The prince, playing for J^us College second team, lashed out at 
student Hugh Bethel, who was playing for the Girton College second 
team, hitting Bethel twice in the back. 

Bethel, a 19-year-old student at Girton College, carried on playing 
— such incidents are common in the tough, Iwdy -charging game. He 
said afterwards there had been a "a little trouble" but that he had 
no complaints. 

Man jailed for elaborate schemes 

NEW YORK — A 19-year-old man who police said "lives by his 
wits" has been charged with grand larceny for allegedly bilking pro- 
minent New Yorkers of food, cash and a h«d for the night after im- 
personaling the stranded son of actor Sidney Poitier 

David Hampton of Buffalo was arrested Tuesday evening, police 
said, after he called one of the six victims, Columbia School ot Jour- 
nalism Dean Oslwm Elliott, and asked to meet him in Greenwich 
VilUge 

Police spokesman Sgt. Raymond O'Donnell said he did not know 
why Hampton called Elliott but said the young man "knew we were 
looking for him." 

Lt. Edward Shea of the police fraud unit said Hampton operated 
the con by showing up on doorsteps and claiming to be a friend of 
the victims' daughters from Harvard University. 

He allegedly identified himself as the son of Poitier and claimed 
he was going to meet his father but had no place to stay for the 
night, police said. Poitier, who won an Academy Award ior his per-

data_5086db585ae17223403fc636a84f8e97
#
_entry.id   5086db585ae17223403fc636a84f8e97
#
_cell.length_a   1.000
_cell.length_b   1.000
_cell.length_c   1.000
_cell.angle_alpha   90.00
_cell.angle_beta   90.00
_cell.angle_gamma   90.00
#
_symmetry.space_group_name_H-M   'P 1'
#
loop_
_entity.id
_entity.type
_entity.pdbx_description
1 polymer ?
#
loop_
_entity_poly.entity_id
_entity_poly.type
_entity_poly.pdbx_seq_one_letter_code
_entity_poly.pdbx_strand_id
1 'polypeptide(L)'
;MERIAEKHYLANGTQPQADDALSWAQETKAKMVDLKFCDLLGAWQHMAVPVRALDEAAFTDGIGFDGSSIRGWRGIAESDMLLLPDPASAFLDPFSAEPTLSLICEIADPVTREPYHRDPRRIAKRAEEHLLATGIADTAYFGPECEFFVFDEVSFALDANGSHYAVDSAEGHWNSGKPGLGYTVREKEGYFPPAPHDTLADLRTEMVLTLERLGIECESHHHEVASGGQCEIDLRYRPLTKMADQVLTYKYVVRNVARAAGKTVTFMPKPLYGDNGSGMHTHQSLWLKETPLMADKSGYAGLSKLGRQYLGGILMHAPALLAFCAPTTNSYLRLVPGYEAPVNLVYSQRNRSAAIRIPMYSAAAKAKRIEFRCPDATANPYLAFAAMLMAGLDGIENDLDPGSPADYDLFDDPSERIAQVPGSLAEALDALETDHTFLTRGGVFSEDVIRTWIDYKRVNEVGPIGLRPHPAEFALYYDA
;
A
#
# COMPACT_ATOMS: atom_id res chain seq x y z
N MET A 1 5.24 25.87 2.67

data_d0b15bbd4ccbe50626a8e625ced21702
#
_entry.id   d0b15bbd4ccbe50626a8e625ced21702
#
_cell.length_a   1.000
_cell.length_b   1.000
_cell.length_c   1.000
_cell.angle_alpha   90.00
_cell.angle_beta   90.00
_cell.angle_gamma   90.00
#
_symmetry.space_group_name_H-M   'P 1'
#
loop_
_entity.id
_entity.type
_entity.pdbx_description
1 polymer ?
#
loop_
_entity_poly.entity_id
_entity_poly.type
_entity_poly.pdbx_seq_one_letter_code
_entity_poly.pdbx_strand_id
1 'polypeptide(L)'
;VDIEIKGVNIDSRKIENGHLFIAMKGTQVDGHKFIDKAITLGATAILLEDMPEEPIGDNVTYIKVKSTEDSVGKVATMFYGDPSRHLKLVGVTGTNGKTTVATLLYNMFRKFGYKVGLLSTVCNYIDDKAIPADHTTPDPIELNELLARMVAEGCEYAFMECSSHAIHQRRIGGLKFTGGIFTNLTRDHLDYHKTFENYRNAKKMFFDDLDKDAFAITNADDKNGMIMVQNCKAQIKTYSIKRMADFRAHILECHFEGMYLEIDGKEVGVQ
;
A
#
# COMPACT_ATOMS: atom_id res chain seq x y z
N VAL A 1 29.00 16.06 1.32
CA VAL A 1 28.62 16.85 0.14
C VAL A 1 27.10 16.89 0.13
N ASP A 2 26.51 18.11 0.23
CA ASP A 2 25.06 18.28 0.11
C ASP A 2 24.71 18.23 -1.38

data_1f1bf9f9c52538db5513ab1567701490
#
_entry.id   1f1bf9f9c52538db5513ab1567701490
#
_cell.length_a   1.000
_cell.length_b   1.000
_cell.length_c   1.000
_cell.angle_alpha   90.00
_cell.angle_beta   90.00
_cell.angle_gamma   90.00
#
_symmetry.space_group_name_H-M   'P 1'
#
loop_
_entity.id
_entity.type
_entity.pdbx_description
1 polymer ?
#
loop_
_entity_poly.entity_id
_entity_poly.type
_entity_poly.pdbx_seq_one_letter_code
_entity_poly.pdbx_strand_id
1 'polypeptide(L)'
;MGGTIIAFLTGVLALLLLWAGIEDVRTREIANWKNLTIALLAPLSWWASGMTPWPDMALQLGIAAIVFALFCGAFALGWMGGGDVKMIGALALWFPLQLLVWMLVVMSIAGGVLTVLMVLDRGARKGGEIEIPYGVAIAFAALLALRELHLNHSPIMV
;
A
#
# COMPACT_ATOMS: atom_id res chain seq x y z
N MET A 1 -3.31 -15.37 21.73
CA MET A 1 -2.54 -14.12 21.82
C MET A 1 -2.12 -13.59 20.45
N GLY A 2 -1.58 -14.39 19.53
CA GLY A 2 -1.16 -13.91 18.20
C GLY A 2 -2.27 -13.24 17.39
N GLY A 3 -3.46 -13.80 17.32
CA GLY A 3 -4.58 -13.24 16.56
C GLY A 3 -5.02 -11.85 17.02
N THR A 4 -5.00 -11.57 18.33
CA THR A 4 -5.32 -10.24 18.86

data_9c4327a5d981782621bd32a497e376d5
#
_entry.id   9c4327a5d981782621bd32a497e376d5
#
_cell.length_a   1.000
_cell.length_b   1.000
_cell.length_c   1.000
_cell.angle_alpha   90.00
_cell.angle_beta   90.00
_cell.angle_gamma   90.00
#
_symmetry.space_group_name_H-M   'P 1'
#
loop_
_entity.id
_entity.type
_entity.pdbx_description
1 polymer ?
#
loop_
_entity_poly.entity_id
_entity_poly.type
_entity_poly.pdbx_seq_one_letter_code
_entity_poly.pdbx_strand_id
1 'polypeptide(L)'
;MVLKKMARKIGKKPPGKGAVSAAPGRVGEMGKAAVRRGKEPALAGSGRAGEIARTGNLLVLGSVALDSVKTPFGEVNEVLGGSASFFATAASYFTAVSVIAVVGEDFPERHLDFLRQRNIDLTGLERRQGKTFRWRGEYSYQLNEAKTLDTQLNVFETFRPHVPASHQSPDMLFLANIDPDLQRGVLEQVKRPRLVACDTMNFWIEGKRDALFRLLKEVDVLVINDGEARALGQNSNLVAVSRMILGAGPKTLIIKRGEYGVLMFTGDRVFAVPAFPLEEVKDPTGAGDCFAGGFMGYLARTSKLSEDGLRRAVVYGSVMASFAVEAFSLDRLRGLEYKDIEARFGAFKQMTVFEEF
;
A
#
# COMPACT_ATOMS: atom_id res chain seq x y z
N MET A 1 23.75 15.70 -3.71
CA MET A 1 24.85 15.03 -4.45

formance in the 1963 film, "Lilies of the Field," has no son 

Shea described Hampton as "a guy who lives by his wits," 
pcasibly a performer or student "between jobs or between 
semesters " 



EASTERN EUROPE 
SPECIALIST 

DR. PETER SUGAR 

of the University of 

Washington will speak 
on the topic of "West's 
View of the Ottoman's 
of the 16th century," 

TFiursday, 

Oct. 20th 

Union Rm. 207 

SiHntand by Phi Alphi Thati 



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This Fri. & Sat. night 

Oct. 21 & 22 

Don't miss The 

Complex Improvisational 

Theatre In 

An Evening in Limbo" 

A full evening of outrageous, 

energetic comedy presented by the 

K-State Players at 8:00 p.m. in 

the Purple Masque Theatre In East Stadium. 

Ticktis S3 «t Central Unlvartity 
TIckst Office In Atwtm or at ttw door 



f 



it 




Crossword 



By Eugene Sheffer 



ACROSS 

I Singer 
Falana 

i Med. school 

course 
I Atlas 

feature 
UDry 

II Slriger Perry 
U Exist 

IS Island or 

cocktail 
17 Bom 
U Huns, as 

color 
IS Patriot 

AUen 
Zl Concerning 
Et Broadcast 
HTiUed 

woman 
yi Square 
a Band in- 
strument 
31 High note 
S Mimic 
SI Floor 

covering 
HEU 
MUttle 

garden